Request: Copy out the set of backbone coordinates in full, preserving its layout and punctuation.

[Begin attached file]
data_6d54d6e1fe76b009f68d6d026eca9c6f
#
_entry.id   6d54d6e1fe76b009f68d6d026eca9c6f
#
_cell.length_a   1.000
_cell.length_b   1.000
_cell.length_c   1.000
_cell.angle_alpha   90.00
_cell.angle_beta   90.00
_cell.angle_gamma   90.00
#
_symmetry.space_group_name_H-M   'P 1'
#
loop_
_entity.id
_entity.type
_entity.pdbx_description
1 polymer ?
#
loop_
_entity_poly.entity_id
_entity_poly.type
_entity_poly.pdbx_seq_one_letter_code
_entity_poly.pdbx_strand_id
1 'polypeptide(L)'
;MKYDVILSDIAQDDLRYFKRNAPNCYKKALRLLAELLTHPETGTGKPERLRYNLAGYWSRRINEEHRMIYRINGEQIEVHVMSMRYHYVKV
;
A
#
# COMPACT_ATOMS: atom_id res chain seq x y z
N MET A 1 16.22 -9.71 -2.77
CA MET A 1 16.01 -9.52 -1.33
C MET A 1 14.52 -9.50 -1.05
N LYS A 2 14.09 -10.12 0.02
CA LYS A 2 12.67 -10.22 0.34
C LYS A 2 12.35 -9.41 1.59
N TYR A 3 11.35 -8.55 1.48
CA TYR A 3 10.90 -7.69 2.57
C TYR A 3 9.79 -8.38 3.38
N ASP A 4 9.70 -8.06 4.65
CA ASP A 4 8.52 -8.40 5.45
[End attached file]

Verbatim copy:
data_6d54d6e1fe76b009f68d6d026eca9c6f
#
_entry.id   6d54d6e1fe76b009f68d6d026eca9c6f
#
_cell.length_a   1.000
_cell.length_b   1.000
_cell.length_c   1.000
_cell.angle_alpha   90.00
_cell.angle_beta   90.00
_cell.angle_gamma   90.00
#
_symmetry.space_group_name_H-M   'P 1'
#
loop_
_entity.id
_entity.type
_entity.pdbx_description
1 polymer ?
#
loop_
_entity_poly.entity_id
_entity_poly.type
_entity_poly.pdbx_seq_one_letter_code
_entity_poly.pdbx_strand_id
1 'polypeptide(L)'
;MKYDVILSDIAQDDLRYFKRNAPNCYKKALRLLAELLTHPETGTGKPERLRYNLAGYWSRRINEEHRMIYRINGEQIEVHVMSMRYHYVKV
;
A
#
# COMPACT_ATOMS: atom_id res chain seq x y z
N MET A 1 16.22 -9.71 -2.77
CA MET A 1 16.01 -9.52 -1.33
C MET A 1 14.52 -9.50 -1.05
N LYS A 2 14.09 -10.12 0.02
CA LYS A 2 12.67 -10.22 0.34
C LYS A 2 12.35 -9.41 1.59
N TYR A 3 11.35 -8.55 1.48
CA TYR A 3 10.90 -7.69 2.57
C TYR A 3 9.79 -8.38 3.38
N ASP A 4 9.70 -8.06 4.65
CA ASP A 4 8.52 -8.40 5.45